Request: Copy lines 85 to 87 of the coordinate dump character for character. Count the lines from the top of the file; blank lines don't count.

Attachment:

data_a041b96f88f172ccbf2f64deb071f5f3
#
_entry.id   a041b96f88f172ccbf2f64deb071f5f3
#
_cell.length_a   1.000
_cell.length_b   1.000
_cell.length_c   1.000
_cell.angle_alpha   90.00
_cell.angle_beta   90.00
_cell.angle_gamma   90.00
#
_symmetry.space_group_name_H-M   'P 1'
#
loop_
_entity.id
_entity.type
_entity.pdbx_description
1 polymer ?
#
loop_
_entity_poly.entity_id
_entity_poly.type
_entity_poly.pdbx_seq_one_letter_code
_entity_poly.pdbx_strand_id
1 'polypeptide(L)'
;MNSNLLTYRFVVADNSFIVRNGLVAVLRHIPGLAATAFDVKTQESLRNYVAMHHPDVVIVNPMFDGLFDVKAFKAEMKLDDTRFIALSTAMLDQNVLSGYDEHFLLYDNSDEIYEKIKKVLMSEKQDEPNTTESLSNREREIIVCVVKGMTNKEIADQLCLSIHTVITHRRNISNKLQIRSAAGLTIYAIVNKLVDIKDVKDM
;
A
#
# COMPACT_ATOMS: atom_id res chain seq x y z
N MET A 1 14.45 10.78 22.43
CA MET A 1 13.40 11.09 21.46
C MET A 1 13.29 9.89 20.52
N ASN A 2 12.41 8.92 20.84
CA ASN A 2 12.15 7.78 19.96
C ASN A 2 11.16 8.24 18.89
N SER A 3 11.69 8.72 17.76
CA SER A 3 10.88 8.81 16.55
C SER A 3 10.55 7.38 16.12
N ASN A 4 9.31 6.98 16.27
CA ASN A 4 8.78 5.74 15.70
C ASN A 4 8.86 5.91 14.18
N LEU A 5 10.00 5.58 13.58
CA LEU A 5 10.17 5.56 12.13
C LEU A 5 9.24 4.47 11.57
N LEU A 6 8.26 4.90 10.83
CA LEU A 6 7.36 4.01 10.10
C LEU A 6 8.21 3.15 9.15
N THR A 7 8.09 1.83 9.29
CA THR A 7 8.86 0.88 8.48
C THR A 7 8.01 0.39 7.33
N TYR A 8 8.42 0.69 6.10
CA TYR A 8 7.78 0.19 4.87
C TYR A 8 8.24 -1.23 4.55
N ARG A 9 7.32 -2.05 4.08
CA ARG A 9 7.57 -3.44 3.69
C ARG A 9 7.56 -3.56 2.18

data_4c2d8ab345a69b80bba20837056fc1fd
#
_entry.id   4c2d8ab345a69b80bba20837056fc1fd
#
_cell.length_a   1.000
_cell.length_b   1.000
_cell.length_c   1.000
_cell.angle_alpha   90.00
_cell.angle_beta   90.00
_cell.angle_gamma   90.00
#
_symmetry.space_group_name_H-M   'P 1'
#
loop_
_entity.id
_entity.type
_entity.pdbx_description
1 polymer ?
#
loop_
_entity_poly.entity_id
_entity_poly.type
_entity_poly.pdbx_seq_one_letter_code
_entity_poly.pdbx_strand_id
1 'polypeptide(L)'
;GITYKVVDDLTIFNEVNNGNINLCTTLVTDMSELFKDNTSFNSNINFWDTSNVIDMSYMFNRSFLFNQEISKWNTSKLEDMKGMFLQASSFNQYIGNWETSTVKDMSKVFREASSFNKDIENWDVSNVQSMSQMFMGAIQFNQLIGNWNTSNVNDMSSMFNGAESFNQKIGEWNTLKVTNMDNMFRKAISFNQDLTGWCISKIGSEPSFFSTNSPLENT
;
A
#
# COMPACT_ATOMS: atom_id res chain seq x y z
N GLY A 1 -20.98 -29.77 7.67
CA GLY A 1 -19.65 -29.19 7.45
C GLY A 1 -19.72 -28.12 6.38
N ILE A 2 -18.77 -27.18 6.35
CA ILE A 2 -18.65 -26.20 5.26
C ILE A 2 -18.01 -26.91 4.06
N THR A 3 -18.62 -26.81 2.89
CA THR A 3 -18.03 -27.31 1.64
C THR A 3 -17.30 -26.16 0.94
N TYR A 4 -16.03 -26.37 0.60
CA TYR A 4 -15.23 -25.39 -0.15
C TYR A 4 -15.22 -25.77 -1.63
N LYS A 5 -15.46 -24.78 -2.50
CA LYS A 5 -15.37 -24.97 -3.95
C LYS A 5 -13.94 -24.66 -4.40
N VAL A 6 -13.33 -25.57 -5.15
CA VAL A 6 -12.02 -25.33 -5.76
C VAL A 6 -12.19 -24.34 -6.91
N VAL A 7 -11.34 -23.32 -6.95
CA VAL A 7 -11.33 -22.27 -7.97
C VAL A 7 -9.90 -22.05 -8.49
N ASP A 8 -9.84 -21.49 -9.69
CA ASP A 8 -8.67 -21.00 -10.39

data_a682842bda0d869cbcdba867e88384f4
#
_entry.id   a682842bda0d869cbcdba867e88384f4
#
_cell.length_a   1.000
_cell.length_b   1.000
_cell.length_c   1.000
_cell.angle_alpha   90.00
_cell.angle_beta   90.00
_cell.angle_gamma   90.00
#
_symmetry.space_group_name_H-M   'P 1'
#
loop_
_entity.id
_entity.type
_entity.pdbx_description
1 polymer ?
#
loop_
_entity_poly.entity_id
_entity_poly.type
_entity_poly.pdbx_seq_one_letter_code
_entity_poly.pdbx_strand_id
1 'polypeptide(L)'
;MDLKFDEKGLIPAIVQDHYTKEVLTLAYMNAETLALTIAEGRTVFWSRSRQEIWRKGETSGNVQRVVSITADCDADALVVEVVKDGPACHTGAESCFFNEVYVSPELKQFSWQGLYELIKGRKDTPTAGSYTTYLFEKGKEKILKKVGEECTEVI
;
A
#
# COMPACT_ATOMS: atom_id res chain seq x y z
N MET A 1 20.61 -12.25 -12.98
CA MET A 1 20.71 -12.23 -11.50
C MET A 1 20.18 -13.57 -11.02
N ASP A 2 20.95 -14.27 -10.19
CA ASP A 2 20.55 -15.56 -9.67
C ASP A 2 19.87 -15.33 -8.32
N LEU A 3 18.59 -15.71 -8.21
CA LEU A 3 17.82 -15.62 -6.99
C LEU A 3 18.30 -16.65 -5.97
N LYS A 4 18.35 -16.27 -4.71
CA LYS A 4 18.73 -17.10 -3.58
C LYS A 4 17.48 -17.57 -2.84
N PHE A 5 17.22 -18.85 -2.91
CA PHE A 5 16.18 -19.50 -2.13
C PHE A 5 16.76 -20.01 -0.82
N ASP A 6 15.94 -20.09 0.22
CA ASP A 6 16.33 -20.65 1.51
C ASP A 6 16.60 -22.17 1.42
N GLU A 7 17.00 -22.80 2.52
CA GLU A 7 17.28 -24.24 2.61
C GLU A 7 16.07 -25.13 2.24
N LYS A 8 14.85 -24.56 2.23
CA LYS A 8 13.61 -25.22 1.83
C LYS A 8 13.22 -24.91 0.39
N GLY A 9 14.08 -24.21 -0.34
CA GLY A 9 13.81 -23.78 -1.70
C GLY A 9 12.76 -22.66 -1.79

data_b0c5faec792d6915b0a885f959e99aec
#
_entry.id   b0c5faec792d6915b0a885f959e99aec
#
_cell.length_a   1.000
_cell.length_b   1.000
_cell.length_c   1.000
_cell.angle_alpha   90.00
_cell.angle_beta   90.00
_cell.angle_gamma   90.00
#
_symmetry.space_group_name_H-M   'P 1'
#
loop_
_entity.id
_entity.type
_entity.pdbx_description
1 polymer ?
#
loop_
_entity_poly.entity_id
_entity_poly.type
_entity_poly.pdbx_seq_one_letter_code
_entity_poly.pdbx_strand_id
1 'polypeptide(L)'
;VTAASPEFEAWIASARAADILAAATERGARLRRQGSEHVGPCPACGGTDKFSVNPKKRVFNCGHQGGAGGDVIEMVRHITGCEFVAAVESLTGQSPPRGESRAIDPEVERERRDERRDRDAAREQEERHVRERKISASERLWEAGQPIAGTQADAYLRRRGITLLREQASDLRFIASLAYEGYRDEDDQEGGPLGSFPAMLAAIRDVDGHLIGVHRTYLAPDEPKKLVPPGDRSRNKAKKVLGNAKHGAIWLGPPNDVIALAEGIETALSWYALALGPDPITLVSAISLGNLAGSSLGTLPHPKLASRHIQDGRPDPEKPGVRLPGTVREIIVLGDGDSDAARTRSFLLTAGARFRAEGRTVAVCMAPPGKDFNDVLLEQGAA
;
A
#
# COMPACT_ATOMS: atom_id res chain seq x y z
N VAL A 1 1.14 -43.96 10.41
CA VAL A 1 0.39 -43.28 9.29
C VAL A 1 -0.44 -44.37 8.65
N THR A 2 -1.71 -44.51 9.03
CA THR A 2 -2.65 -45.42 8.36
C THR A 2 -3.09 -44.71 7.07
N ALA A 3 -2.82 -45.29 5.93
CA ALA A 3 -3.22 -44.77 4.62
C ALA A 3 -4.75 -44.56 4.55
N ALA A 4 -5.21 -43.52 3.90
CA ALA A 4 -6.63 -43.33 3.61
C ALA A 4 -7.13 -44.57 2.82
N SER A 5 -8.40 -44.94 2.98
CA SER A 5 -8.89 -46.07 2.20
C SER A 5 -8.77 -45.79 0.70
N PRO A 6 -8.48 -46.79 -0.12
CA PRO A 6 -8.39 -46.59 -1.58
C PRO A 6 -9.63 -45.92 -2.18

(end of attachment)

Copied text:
A
#
# COMPACT_ATOMS: atom_id res chain seq x y z